Saint of the Day – 25 September – Blessed Herman of Reichenau/the Cripple OSB (1013–1054) Benedictine Monk, Confessor, Scholar, Scientist, Writer, Hymnist, Poet, Musical Composer, Teacher – born on 18 February 1013 at Altshausen, Swabia (in modern Germany) and died on 21 September 1054 at Reichenau abbey, Germany of natural causes. Also known as Hermann Contractus, Herimanus Augiensis, Hermann von Reichenau.
In his own day, the heroic cripple who achieved learning and holiness was called ‘The Wonder of His Age’. He composed works on history, music theory, mathematics and astronomy, as well as many hymns. Composer of the “Salve Regina” Hail Holy Queen, “Veni Sancte Spiritus” Come Holy Spirit and “Alma Redemptoris Mater” Nourishing Mother of the Redeemer. He was renowned as a religious poet and musical composer. Among his surviving works are officia for St Afra and St Wolfgang. When he went blind in later life, he began writing hymns and these have carried the Church and still do for a 1000 years in joy and glory!
Blessed Herman was the son of Count Wolverad II von Altshausen. Being a cripple (born with a cleft palate, cerebral palsy and possibly spina bifida – though today it is thought that he had amyotrophic lateral sclerosis or spinal muscular atrophy) from birth (hence the surname Contractus) he was powerless to move without assistance and it was only by the greatest effort that he was able to read and write but he was so highly gifted intellectually, that when he was but seven years of age his parents confided him to the learned Abbot Berno, on the island of Reichenau.
His great love and sincere devotion for the “Mother of the afflicted ” secured him peace of soul and even lightened his bodily sufferings. We are told, however, that he continued to pray to his beloved Mother for restoration to health and strength, if it should be pleasing to God. Pious legend informs us, that when he had prayed thus for some months, the Blessed Virgin appeared to him and offered him the choice between two gifts, namely, health or wisdom. Herman, without hesitating a moment, chose the gift of wisdom. He made a wise selection, for notwithstanding his bodily infirmities he became one of the most learned men of his time. Under the poor form of a deformed body there dwelt a noble soul, a clear and richly gifted intellect and a humble and charitable heart.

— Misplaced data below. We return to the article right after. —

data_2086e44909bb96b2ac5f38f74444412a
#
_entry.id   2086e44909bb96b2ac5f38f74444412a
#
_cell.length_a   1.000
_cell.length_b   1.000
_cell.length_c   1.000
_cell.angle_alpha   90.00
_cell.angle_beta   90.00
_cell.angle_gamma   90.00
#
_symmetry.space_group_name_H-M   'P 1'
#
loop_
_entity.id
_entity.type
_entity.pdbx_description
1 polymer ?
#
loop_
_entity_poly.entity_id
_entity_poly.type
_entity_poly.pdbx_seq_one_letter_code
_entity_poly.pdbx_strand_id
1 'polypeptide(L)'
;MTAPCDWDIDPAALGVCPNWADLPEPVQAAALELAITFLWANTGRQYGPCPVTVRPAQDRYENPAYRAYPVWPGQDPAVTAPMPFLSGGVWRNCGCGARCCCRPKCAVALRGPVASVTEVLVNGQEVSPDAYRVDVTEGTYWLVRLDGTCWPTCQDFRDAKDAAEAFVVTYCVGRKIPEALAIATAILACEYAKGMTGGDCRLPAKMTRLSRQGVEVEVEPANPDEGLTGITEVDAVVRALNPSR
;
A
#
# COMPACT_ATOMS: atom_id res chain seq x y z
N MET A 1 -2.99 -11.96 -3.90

Herman spent his entire life in the monastery Reichenau as a teacher, researcher and musician. Herman was bound to a carrying chair and was completely dependent on his servants. He could only write with difficulty and one may assume that he has dictated a large part of his works. And even that might have been difficult, as his biographer writes that he could only speak with difficulty and was barely understandable. But if we are allowed to believe Berthold, his charisma, his cheerfulness and his modesty of intelligence were so impressive that everyone had to love him.
A good student of theology, he could also produce works of spiritual depth. For a readership of nuns he wrote a discourse “On the Eight Principal Vices.” It was cast in poetry and he handled the versification with great lyricism. He also knew how to give serious matters a light touch. The treatise for nuns was witty and he even began his world chronicle with a touch of self-depreciation: “Herman, the rubbish of Christ’s little ones, lagging behind the learners of philosophy more slowly than a donkey or a slug … ”
Herman was not just a music theoretician but, with that, he took on a special position – he himself created melodies – and he may be considered one of the first known composers of Gregorian chants. In contrast to the strict Gregorian chant, his music show an almost romantic melody. His “Salve Regina” is clearly the work of a master.
Herman gave instructions on how to measure the circumference of the earth at a time when there was not even clarity about the spherical shape of the earth. One of Herman’s inventions was the pillar sundial , which he called the horologium viatorum.
His iron will overcame all obstacles and it was not long before his brilliant attainments made him a shining light in the most diversified branches of learning, including, besides theology, mathematics, astronomy, music, the Latin, Greek and Arabic tongues. Students soon flocked to him from all parts, attracted not only by the fame of his scholarship but also by his monastic virtue and his lovable personality.
We are indebted to him chiefly for a chronicle of the most important events from the birth of Christ to his day. It is the earliest of the medieval universal chronicles now extant and was compiled from numerous sources, being a monument to his great industry as well as to his extraordinary erudition and strict regard for accuracy. While it is not improbable that this work was based on a previous state chronicle of Swabia, since lost (called “Chronicum Universale Suevicum”, or “Epitome Sangallensis”), it has nevertheless a significance entirely its own. But the full measure of his genius appears from the objectivity and clearness with which he wrote the history of his own time, the materials of which were accessible to him only by means of verbal tradition.
In later life he became blind and had to give up his academic writing.
He died on the island of Reichenau, Lake Constance, 21 September, 1054. He was Beatified in 1863 by Pope Pius IX.
Three of five symphonies that were written by Russian composer Galina Ustvolskaya are based on his texts.
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